Eventually we tried various other halls and it came to pass that we discovered the delights of West Felton – although I seem to remember that was fairly basic before its refurbishment! Do I mention the portable shower, powered by a car battery, rigged up in the Gent’s loos? Other places that spring to mind include Elsecar Cricket Club (Barnsley Canal) – It didn’t have a fridge, not that you needed one as it was always freezing cold and had ice on the inside of the windows during the winter. I also remember their being a thin layer of ice in the Burco in the mornings. The cooker only half worked – two out of four electric rings and only half the grill – so you had to plan the meals quite carefully. At the opposite end of the scale is The Robert Monk Hall in Foxton (Incline Plane), near Market Harborough, which has always been excellent – although there used to be a frog in the Gents (I’m told it could give you quite a shock in the ‘wee’ small hours! Even prior to its refurbishment this was a fantastic venue. It had Oak Panelling in the main Hall and a good sized dining room. It now boasts a shower and a fully fitted industrial kitchen, complete with commercial dishwasher and two six-burner cookers. Accommodation for the Buckingham Arm has had its moments – Maids Moreton Village Hall, on the outskirts of Buckingham, was quite an experience. Parking for one vehicle, so you had to talk nicely to the pub and the residents for additional space, and only part refurbished. The main Hall is good, apart from it having overhead electric grills for heating, and it does have carpet. But it appears the money ran out before the Kitchen and toilets were reached. The carpet just stopped, revealing concrete floor. There were big holes in the toilet windows and the ‘spare’ cooker was stored in the very small Ladies, making it virtually impossible to move in there. Also by some curious design quirk all the electric sockets were above the kitchen sink! On another occasion – January 1997, when Essex WRG were coming to work on the Buckingham, we couldn’t get a Hall, and not expecting many participants we decided to use 'Morley Towers'. For those of you who haven’t had the pleasure it is a fairly standard three-bedroom detached, in the corner of a quiet cul-de-sac. It is set up for two people living in it – master bedroom with en-suite, single ‘spare’ bedroom, box-room cum office, and a sofa bed (double) downstairs in the living room. That weekend we slept nine in cramped but cosy conditions – there were bodies everywhere! Dave Dobbin had to sleep diagonally across the office with his head under the desk as it was the only way you could shut the door. Feeding 13 on Saturday night was interesting in a domestic kitchen and dinning room, but having borrowed a table and some extra chairs from the (middle) school where I worked – we managed. It was easier to stand up to eat breakfast. Parking is fairly tight, and even with our own car in the garage, we brought the street to a stand-still several times and had keep apologising to the neighbours! Do you have any interesting (or even any boring) stories of WRG accommodation ancient and modern? If so, please send them to the Editor.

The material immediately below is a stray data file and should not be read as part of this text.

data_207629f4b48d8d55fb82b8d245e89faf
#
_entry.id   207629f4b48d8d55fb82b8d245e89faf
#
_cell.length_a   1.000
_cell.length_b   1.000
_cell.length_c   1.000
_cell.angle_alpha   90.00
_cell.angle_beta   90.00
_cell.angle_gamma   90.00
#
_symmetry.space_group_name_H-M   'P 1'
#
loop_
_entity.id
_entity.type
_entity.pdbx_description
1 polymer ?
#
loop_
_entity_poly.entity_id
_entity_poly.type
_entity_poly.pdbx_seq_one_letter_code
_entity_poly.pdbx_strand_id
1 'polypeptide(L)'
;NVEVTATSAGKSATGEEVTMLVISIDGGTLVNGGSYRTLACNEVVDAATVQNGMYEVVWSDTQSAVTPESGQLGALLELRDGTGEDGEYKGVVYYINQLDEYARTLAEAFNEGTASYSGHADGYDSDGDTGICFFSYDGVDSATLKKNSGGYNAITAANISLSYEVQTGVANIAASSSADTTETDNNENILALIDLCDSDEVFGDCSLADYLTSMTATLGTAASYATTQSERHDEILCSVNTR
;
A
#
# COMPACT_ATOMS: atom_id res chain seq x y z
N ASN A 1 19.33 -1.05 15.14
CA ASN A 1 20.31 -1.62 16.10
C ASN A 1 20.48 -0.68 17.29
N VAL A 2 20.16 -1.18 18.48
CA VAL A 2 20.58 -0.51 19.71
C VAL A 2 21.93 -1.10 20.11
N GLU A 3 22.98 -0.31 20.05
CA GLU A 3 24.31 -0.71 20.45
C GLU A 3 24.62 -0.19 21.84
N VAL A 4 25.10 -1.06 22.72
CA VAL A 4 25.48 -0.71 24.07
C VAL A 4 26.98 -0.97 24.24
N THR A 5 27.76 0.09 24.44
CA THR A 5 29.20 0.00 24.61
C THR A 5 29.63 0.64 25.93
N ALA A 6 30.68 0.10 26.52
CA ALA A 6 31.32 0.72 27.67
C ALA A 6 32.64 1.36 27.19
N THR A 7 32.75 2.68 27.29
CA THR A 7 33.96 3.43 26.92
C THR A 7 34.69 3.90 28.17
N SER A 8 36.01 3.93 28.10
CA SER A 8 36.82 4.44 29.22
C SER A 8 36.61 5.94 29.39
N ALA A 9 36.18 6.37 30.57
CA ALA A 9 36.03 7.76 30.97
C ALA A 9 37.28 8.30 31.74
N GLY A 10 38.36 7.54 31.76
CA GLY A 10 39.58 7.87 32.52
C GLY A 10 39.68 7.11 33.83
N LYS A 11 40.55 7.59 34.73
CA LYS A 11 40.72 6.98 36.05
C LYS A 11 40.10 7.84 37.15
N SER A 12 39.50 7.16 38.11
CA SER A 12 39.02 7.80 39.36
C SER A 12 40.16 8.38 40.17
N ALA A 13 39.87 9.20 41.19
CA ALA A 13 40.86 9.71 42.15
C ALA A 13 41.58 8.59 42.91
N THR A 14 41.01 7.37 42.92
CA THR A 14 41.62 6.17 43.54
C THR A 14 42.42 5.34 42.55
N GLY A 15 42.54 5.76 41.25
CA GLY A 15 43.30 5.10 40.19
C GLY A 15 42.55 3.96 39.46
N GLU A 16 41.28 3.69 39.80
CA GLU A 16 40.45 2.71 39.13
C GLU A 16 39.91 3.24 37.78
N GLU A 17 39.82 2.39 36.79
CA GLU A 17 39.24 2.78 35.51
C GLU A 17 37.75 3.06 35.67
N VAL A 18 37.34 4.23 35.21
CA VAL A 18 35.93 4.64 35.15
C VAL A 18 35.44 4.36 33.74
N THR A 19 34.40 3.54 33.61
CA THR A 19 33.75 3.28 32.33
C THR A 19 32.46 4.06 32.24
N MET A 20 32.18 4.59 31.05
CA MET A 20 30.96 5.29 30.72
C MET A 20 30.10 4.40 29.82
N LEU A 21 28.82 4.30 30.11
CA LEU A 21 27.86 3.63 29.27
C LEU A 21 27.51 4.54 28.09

Feature What's happening on the Caldon Canal? Caldon Canal Update These days people think of the Caldon Canal as a fully navigable canal popular with holiday boats, with its beautiful scenery and fascinating industrial archaeology. Although it is nearly 30 years since the Caldon Canal was restored and reopened, the Caldon Canal Society is still going strong and is currently looking at several smaller restoration projects along the canal. Froghall The big project which we hope is coming up within the next couple of years is the BW-led proposal for the end of the Caldon Canal at Froghall. “Destination Froghall” is to include improved facilities, environmental improvements and information for visitors. These visitors are likely to arrive by boat, car or train, with the Churnet Valley Railway having recently extended their line to the old station at Froghall (a footpath link to the newly opened station is part of the project). Also included, and where we hope to get WRG and local CCS volunteers involved, is the restoration of the top lock and basin of the Uttoxeter Canal, which joined the Caldon Canal at Froghall.